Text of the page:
The name of Rhythmic Blue’s fall show is “RB’day” — a play on the title of Beyonce’s second album. And though Mrs. Jay-Z probably won’t be appearing at the Off Broadway Theater any time soon, Yale’s premier hip-hop group is inarguably at its best while channeling her presence in New Haven’s humbler version of the Garden.

The show begins with “RB (The Extended Mix),” choreographed by Vernon-James Riley ’08 to the sweet tunes of B’s “Get Me Bodied.” Twelve long-legged girls in short shorts, gold tops and high heels strut out, strike a pose and challenge the audience: Don’t mess with us. The music turns on and Rhythmic Blue is in its element: Beats pulse, lights flash, feet stamp and arms punch from one position to the next. It’s an impressive opener — Beyonce would be proud.

The wow factor of the first number sets the bar very high, which is both good and bad. Riley’s choreography distills RB style to perfection; the originality, sharpness and humor that make for unforgettable numbers all explode from the dancers’ limbs in his show-opener. But because the show-opener is a showstopper, we come to expect as much from all numbers in “RB’day.” This expectation isn’t always filled, but audience feet are consistently tapping because of an infectious beat, not out of boredom.

The RB fall show is a mix of dances that excel, dances that succeed and interludes. The third type — a few shorter solos from group members — highlights not just individual dancers but distinct talent fortes of RB. Jamilah Prince-Stewart’s ’09 “Yesterday” is memorably soulful; tension between punctuated crispness and drawn-out fluidity adds depth to the solo of an already deft dancer. Misty Wright ’08 does equally well with her lyrical, emotion-filled “Tonight I Wanna Cry.” A contrast to the feminine storms the stage with the interludes of Justin Hayase ’08 and Jeff Manley ’05. They are the tough, cool guys to the supple, elegant girls: Hayase and Manley can pop and lock like nobody’s business. In both of their numbers, bodies continuously slide from one position to the next while isolated parts jut out, snap and contract along the way.

The hottest dances arrive when RB members are out to kick the floor’s ass. It is completely electrifying to watch numbers like “BK All Day” and “Taking Over the Floor the Way We Are” — and for roughly the same reasons in both cases. Individual flaws disappear when attitude trumps all and sets the tone; with pulled-up hoods, ’90s flavoring and street-style innovation, dancers become images of cool. This coolness has a huge impact on RB’s ability to really get into it: If a dancer can look fly doing a certain move, he or she will punch it harder or push it farther to bring it to a whole new level. Degree of sharpness makes or breaks a number, and when ingenious choreography inspires dancers to be tight and precise, ass-kicking results.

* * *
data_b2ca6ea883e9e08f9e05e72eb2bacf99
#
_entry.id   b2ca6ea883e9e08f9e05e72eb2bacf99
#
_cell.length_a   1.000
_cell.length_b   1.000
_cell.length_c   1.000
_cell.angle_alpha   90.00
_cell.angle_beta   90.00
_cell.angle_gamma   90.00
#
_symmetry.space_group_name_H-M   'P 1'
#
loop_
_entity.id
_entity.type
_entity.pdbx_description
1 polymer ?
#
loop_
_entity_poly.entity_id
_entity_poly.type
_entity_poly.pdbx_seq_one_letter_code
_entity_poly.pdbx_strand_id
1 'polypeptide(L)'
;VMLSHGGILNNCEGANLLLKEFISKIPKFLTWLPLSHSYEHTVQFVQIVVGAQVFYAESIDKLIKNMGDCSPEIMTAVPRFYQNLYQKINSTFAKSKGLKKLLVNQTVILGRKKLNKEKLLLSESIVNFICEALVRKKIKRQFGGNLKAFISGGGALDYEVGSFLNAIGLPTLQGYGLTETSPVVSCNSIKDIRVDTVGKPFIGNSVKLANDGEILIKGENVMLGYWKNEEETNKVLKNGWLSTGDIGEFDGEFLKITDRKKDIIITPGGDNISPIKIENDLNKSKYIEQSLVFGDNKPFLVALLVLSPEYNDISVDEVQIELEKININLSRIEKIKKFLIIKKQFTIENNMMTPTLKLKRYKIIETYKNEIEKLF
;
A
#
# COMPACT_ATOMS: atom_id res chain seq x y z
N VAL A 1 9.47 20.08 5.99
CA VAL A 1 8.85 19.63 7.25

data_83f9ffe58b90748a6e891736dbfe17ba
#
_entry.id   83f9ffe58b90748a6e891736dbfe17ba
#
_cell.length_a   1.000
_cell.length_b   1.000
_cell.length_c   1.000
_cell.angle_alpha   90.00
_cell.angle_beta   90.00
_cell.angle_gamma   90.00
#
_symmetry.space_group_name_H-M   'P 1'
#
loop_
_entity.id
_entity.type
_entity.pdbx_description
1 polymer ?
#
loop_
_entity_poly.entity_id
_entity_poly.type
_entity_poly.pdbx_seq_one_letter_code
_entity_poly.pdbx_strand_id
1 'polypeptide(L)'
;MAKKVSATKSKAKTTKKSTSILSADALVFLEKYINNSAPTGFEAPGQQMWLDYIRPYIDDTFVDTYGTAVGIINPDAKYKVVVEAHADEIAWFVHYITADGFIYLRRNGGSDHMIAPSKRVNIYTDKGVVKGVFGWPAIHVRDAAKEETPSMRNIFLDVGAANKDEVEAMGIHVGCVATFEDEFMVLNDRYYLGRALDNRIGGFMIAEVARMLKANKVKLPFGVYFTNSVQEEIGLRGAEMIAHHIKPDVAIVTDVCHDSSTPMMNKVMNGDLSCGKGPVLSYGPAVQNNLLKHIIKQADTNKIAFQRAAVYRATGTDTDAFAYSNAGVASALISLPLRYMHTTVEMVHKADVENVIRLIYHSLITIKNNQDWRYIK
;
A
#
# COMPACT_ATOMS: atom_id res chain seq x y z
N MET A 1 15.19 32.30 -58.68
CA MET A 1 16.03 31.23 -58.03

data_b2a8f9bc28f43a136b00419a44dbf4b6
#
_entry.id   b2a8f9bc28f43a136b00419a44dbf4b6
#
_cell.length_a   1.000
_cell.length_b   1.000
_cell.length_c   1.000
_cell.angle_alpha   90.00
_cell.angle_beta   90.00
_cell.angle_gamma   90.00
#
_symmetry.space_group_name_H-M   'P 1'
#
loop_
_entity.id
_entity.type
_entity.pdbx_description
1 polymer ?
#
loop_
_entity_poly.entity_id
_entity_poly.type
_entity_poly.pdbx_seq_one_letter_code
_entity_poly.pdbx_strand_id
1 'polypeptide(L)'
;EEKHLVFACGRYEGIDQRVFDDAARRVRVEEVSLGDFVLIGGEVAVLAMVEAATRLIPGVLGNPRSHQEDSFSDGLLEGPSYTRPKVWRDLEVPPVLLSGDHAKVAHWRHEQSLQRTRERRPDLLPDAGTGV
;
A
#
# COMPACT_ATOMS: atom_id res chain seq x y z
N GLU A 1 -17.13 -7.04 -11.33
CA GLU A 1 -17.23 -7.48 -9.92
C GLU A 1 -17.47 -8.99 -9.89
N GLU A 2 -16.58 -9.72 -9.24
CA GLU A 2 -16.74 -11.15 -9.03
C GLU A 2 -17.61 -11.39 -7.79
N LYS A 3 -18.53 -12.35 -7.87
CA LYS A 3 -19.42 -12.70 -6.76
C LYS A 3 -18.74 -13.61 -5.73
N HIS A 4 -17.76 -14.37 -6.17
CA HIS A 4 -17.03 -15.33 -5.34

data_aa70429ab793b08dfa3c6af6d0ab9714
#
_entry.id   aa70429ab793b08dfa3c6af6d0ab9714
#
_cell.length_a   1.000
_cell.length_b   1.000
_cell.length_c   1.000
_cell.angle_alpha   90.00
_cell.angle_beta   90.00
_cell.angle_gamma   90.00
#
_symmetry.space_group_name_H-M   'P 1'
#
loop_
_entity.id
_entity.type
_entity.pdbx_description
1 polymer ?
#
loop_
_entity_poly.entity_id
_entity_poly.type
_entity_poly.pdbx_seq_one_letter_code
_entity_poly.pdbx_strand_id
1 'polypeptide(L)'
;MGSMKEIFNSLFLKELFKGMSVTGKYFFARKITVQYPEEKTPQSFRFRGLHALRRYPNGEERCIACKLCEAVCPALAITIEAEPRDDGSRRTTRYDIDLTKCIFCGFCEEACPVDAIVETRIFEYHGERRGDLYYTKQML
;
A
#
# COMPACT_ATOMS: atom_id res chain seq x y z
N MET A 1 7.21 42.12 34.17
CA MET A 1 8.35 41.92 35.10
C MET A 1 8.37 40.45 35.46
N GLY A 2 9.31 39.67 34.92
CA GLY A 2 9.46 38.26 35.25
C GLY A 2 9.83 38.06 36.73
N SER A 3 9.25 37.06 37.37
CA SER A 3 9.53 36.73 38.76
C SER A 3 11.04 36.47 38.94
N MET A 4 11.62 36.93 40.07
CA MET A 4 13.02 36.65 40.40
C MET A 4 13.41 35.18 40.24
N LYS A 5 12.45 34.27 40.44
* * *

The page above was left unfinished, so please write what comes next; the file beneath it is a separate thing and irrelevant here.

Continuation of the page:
Things are kept interesting for all 90 minutes of “RB’day.” Audience interaction abounds: There is a chance to learn a step or two from RB gods and goddesses in the first half, and a dance-off in the second. RB tempers their artistic and athletic talent with a wry, grinning aesthetic — they get the audience to loosen up and have fun by being so engagingly silly themselves. Manley’s all-male “Saturday Night” is pop-and-lock genius, but its highlight is unconventionality. Two of the performers change into pajamas halfway through and, near the end, someone in a priest’s robe strides on stage to wake the dancers up. It’s time for Sunday morning church, and the dancers clasp their hands in prayer position and mimic gospel-preacher gesticulations in bumping their way off stage.

The show has high points which, inevitably, come off as better executed than everything else. There are a few near-balletic pieces — girls who, instead of wearing hoodies and smirks, make use of flowing dresses and elegant extensions in numbers like “This Is Me Today” and “Hurricane.” RB should be applauded for broadening the show’s genre by including dances less street and more sleek, but it is easier to mimic hip-hop precision than it is to learn the language of ballet. As a result, all RB dancers can look good busting a move to Timberlake or Timbaland, but only a few can aim for Baryshnikov-caliber grace with any success.

Audience members walk away with a few distinct impressions after the end of “RB’day”: the choreography is creative, the dancers talented and the lighting? Phenomenal. The music choices? Witty and inspired. It is the little things that lend the show an air of professionalism; the music and the lights serve to elevate the Rhythmic Blue guys and gals to a Can’t-Touch-This level.

Rhythmic Blue is worthy of its Beyonce-esque classification because it knows what it does best and plays that up alongside a big serving of attitude also worthy of the pop diva. When RB is mimicking B, her flashiness, originality, power and pure talent becomes that of the dancers. The men and women of Rhythmic Blue, when they stick to the pop-and-lock, the drop-it-like-it’s-hot, the bring-it-to-the-floor, find an unbeatable formula: songs you think you know, but moves you can’t dream of and attitude you can’t come close to.